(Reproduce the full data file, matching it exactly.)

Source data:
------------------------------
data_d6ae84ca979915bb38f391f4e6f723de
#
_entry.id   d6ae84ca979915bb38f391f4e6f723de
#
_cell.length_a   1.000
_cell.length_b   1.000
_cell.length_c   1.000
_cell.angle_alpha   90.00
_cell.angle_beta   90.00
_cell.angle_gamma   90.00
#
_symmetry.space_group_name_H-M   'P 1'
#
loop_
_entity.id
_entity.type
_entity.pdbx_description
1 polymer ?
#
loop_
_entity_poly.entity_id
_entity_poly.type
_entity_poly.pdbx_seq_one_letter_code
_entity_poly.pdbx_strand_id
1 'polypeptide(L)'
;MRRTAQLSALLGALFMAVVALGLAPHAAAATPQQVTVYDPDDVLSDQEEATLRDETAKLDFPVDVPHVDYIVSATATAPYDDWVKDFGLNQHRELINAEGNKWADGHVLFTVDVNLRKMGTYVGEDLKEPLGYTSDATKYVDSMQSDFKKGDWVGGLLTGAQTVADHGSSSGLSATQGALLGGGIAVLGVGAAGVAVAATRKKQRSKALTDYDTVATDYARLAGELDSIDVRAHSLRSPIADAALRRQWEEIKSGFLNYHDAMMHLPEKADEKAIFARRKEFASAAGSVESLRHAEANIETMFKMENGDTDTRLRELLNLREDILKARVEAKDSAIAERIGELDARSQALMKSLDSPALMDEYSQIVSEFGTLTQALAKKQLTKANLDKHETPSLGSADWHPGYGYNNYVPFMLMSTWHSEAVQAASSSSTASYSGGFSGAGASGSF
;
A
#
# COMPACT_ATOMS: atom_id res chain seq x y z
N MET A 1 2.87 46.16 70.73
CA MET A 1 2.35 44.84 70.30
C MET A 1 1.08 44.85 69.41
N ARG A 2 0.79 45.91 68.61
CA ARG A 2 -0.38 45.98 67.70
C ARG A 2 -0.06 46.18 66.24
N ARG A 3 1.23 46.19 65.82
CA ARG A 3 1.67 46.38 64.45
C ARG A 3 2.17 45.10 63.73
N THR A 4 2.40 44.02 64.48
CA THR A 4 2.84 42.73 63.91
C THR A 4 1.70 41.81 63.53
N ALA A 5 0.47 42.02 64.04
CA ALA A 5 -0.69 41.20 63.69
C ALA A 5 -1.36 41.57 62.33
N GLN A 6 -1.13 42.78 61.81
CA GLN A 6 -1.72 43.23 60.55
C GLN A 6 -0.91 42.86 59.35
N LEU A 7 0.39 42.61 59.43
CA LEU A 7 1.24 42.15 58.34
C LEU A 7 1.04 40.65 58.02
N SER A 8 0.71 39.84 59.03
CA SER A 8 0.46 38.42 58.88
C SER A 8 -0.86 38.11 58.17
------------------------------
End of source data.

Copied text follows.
data_d6ae84ca979915bb38f391f4e6f723de
#
_entry.id   d6ae84ca979915bb38f391f4e6f723de
#
_cell.length_a   1.000
_cell.length_b   1.000
_cell.length_c   1.000
_cell.angle_alpha   90.00
_cell.angle_beta   90.00
_cell.angle_gamma   90.00
#
_symmetry.space_group_name_H-M   'P 1'
#
loop_
_entity.id
_entity.type
_entity.pdbx_description
1 polymer ?
#
loop_
_entity_poly.entity_id
_entity_poly.type
_entity_poly.pdbx_seq_one_letter_code
_entity_poly.pdbx_strand_id
1 'polypeptide(L)'
;MRRTAQLSALLGALFMAVVALGLAPHAAAATPQQVTVYDPDDVLSDQEEATLRDETAKLDFPVDVPHVDYIVSATATAPYDDWVKDFGLNQHRELINAEGNKWADGHVLFTVDVNLRKMGTYVGEDLKEPLGYTSDATKYVDSMQSDFKKGDWVGGLLTGAQTVADHGSSSGLSATQGALLGGGIAVLGVGAAGVAVAATRKKQRSKALTDYDTVATDYARLAGELDSIDVRAHSLRSPIADAALRRQWEEIKSGFLNYHDAMMHLPEKADEKAIFARRKEFASAAGSVESLRHAEANIETMFKMENGDTDTRLRELLNLREDILKARVEAKDSAIAERIGELDARSQALMKSLDSPALMDEYSQIVSEFGTLTQALAKKQLTKANLDKHETPSLGSADWHPGYGYNNYVPFMLMSTWHSEAVQAASSSSTASYSGGFSGAGASGSF
;
A
#
# COMPACT_ATOMS: atom_id res chain seq x y z
N MET A 1 2.87 46.16 70.73
CA MET A 1 2.35 44.84 70.30
C MET A 1 1.08 44.85 69.41
N ARG A 2 0.79 45.91 68.61
CA ARG A 2 -0.38 45.98 67.70
C ARG A 2 -0.06 46.18 66.24
N ARG A 3 1.23 46.19 65.82
CA ARG A 3 1.67 46.38 64.45
C ARG A 3 2.17 45.10 63.73
N THR A 4 2.40 44.02 64.48
CA THR A 4 2.84 42.73 63.91
C THR A 4 1.70 41.81 63.53
N ALA A 5 0.47 42.02 64.04
CA ALA A 5 -0.69 41.20 63.69
C ALA A 5 -1.36 41.57 62.33
N GLN A 6 -1.13 42.78 61.81
CA GLN A 6 -1.72 43.23 60.55
C GLN A 6 -0.91 42.86 59.35
N LEU A 7 0.39 42.61 59.43
CA LEU A 7 1.24 42.15 58.34
C LEU A 7 1.04 40.65 58.02
N SER A 8 0.71 39.84 59.03
CA SER A 8 0.46 38.42 58.88
C SER A 8 -0.86 38.11 58.17